Fraud Risk and Threat Profiling The scope & nature of social security fraud? Does it make sense to talk of ‘the’ fraud problem? From change of circumstances frauds (intermediate) to fake ID and employing ‘illegals’ (planned) frauds Probability = Capacity + Intent How are these changing? But for which types of welfare frauds do we know enough about harm or probability in advance?
Social psychological perspectives Mental (social) representations Knowledge and Constructions of benefits Attitudes, beliefs, evaluations Norms (personal and social) Perceived opportunities to evade Fairness perceptions Motivation to comply
Decision-making, opportunity and culture ‘Rational’ decision-making Audit probability, tax and social security rates, income Psychological Aspects of Decision-making Sequence of audits Heuristics, biases, frames Self-employment - paid cash in hand Interaction between social security authorities and claimants ‘Cops and robbers’ versus ‘customer service’ orientation
Key Forms of Benefit Means-tested benefits (Income Support (IS), Jobseeker’s Allowance (JSA), Pension Credit, Housing Benefit (HB)) Non-means-tested benefits (Incapacity Benefit (IB), Disability Living Allowance (DLA)) Key forms of customer fraud: Undeclared earnings above the permitted amount Living with a partner the customer has not declared Plus Employer and Landlord frauds
The major sources of fraud These include incorrect or undeclared income from employment; having a partner but claiming as a single person; incorrect or undeclared capital held; undeclared other benefits; other undeclared source of income, e.g. occupational pension or sick pay; incorrect or undeclared income from the customer’s partner; incorrect claiming for number or type of dependants; false or assumed identity;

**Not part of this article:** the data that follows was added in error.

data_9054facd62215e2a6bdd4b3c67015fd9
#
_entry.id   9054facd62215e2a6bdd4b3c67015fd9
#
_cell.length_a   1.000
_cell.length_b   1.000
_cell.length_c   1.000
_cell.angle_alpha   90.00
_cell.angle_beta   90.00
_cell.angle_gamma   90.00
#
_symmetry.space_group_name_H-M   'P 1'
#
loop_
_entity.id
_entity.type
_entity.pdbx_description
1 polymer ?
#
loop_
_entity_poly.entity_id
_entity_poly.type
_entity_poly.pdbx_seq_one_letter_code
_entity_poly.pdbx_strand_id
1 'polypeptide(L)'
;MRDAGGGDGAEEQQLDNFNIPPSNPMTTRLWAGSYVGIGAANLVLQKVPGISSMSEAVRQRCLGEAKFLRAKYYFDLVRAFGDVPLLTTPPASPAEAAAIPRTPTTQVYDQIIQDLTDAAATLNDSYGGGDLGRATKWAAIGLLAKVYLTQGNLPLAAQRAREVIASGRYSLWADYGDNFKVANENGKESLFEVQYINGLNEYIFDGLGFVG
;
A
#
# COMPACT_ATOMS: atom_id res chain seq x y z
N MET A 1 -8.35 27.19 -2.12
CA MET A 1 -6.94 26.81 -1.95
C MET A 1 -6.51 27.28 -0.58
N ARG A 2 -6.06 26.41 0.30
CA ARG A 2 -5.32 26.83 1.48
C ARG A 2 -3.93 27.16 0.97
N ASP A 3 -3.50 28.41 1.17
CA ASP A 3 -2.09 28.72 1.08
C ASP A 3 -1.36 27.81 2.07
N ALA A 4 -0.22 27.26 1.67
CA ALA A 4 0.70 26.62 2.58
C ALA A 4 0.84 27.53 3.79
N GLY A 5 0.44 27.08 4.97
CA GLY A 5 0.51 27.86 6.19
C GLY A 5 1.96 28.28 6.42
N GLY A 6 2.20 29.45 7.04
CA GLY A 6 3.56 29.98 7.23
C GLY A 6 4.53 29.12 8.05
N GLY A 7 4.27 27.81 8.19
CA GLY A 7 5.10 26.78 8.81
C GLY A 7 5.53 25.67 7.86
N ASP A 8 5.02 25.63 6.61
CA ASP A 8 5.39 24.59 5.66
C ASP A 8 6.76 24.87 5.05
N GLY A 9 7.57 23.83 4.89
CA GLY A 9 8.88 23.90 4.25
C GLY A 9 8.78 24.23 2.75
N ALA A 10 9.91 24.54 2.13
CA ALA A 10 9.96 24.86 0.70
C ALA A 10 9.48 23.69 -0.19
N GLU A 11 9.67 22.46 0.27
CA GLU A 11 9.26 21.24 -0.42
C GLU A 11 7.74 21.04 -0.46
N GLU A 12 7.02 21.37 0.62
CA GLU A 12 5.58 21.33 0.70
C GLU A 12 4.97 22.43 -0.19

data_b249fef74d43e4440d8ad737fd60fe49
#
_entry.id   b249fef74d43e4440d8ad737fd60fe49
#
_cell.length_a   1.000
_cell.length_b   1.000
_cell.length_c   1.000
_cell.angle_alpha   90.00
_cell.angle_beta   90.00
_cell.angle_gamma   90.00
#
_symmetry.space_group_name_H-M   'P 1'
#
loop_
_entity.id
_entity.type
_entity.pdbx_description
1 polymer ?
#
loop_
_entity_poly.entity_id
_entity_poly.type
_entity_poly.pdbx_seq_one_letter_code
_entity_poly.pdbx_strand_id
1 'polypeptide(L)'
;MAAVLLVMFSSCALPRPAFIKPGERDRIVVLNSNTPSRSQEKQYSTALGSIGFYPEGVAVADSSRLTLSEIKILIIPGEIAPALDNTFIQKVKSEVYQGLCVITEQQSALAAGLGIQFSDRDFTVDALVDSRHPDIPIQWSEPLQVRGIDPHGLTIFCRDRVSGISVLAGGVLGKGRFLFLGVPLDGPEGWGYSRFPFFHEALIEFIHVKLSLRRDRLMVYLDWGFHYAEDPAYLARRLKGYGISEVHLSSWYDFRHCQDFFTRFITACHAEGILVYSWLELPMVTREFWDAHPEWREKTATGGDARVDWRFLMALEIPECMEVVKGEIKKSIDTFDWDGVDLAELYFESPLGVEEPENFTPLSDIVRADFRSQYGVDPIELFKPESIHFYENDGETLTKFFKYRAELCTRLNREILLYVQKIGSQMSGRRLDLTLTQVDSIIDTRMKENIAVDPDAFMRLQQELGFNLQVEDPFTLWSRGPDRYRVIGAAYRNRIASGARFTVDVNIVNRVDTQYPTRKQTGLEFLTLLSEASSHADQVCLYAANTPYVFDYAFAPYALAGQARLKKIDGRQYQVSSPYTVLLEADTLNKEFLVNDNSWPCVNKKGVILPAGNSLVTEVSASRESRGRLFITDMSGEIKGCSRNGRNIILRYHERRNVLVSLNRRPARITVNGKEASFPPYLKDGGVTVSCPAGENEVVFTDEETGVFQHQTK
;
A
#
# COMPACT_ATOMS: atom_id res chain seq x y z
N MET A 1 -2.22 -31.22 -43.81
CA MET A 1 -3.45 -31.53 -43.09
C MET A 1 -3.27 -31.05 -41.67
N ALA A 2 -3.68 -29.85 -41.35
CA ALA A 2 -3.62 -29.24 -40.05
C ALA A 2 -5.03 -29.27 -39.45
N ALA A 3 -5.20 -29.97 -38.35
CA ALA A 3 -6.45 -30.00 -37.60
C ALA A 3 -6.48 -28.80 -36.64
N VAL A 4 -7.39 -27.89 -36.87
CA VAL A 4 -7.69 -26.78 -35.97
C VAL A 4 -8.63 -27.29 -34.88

Major sources of fraud (cont.) customer not able to be contacted at registered address, is no longer at the address or provided a false address; incorrectly declared housing costs or income from housing; continuing to receive benefit while abroad; not declaring long-term hospitalisation; incorrect or undeclared income from maintenance payments; receiving benefits while in prison; instrument of payment fraud, alteration of documents; non-participation in work when a condition of eligibility.
Economic Trends and Crime Risks People are highly motivated by fear of losing economic and social status relative to others (and arguably in absolute terms too). Therefore when times become harder, they are more likely to commit frauds within their skill set. In order to examine the constraints, we need to examine which frauds will require active cooperation from others; which will be likely to receive such active cooperation under what conditions; which require merely passive/ unconscious cooperation (e.g. doing their normal job, not reporting violations or not seeing them as ‘abuse’)